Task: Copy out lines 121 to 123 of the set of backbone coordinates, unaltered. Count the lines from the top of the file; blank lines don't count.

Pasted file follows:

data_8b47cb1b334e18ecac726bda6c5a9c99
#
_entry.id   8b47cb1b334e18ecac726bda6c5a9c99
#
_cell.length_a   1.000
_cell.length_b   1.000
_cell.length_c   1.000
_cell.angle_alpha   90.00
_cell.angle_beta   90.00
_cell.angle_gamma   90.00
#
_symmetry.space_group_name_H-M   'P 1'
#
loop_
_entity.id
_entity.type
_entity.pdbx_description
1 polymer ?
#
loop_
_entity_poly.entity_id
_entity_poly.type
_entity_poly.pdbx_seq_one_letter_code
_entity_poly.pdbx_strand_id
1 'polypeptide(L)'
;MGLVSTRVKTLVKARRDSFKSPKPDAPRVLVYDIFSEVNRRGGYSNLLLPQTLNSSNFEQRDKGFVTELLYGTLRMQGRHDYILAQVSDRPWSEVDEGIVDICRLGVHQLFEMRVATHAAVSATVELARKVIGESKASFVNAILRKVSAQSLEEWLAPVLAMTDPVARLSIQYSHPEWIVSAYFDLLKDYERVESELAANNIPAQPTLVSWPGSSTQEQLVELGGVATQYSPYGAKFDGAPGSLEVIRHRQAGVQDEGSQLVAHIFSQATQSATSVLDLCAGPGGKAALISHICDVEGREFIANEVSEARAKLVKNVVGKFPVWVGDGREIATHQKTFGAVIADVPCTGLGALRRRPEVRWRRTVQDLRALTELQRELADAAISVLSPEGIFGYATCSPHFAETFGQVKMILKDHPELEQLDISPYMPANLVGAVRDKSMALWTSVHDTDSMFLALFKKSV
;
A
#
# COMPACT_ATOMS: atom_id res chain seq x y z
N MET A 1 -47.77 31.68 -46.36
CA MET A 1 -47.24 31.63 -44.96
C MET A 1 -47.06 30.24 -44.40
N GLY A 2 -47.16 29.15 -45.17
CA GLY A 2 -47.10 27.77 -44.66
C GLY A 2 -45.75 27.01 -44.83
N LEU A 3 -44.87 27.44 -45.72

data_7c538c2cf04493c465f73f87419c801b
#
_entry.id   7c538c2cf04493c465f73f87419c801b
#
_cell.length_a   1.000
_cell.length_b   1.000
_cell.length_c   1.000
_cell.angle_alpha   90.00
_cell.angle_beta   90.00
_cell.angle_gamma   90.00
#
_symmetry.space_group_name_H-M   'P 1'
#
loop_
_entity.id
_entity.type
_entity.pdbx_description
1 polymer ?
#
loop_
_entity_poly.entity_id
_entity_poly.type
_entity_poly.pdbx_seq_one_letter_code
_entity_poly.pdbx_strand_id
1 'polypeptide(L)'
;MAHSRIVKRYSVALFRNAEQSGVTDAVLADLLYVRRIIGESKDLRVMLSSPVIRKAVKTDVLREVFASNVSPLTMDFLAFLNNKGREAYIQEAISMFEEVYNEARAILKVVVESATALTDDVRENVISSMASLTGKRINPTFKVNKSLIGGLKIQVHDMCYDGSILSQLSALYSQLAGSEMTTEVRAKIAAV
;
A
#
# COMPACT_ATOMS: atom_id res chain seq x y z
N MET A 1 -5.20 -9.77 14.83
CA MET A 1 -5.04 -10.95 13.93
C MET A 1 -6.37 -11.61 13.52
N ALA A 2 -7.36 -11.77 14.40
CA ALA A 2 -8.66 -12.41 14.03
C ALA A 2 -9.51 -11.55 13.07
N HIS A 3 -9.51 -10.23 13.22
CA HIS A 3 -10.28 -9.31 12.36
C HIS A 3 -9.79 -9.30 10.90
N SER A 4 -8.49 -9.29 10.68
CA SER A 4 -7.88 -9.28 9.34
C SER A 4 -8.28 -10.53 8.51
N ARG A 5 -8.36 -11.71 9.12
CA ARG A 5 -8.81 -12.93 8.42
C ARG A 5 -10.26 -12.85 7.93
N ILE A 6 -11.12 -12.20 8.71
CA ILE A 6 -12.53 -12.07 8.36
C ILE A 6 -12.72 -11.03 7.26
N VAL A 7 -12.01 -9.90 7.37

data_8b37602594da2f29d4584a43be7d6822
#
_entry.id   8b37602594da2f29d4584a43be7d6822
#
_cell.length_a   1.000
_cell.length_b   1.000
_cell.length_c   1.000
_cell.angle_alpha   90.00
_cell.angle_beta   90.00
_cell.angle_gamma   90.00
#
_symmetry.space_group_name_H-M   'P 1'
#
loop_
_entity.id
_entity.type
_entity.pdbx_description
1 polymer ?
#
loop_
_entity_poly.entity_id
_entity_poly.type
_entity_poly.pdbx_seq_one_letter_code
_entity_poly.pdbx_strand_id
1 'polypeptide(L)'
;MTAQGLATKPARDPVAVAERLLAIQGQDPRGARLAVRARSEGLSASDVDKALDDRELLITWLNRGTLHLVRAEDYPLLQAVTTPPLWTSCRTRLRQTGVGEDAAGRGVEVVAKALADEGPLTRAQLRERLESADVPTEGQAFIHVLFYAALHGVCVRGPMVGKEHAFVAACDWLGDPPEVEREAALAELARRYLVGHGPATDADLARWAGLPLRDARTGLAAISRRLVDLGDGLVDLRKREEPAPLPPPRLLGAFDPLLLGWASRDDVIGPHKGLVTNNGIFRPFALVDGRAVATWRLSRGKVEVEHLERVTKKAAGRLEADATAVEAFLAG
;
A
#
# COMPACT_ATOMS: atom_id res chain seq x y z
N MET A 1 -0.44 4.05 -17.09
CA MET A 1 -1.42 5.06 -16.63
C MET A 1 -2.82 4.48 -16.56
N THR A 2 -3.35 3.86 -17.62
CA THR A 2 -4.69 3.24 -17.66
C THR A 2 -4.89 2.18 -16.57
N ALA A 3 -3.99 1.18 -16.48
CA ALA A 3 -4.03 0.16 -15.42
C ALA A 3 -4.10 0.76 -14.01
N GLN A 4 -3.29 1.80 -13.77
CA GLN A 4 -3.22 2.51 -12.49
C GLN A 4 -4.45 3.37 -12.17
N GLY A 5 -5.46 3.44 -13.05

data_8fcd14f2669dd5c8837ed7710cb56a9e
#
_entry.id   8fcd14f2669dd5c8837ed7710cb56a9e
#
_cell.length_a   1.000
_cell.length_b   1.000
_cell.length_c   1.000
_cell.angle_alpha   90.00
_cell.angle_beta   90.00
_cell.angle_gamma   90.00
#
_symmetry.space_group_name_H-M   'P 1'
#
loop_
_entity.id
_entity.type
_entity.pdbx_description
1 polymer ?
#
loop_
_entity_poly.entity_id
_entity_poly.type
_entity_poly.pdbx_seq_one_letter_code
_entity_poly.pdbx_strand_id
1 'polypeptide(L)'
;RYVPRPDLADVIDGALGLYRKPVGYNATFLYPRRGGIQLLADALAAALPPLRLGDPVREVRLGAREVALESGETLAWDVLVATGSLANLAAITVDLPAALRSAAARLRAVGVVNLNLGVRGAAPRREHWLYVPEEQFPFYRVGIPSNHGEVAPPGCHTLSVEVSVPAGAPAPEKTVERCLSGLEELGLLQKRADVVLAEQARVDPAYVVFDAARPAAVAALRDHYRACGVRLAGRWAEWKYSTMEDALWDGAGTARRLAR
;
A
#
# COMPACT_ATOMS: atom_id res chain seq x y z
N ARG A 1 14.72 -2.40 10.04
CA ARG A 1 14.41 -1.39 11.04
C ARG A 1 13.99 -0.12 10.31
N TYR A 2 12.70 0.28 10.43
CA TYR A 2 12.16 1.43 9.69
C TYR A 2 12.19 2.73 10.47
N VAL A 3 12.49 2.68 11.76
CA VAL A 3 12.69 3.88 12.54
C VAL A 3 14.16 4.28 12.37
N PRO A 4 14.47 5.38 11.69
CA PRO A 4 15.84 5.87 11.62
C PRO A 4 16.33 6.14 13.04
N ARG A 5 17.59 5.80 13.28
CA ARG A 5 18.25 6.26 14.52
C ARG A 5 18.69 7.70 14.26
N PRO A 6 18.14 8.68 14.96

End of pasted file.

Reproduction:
CA THR A 2 -4.69 3.24 -17.66
C THR A 2 -4.89 2.18 -16.57
N ALA A 3 -3.99 1.18 -16.48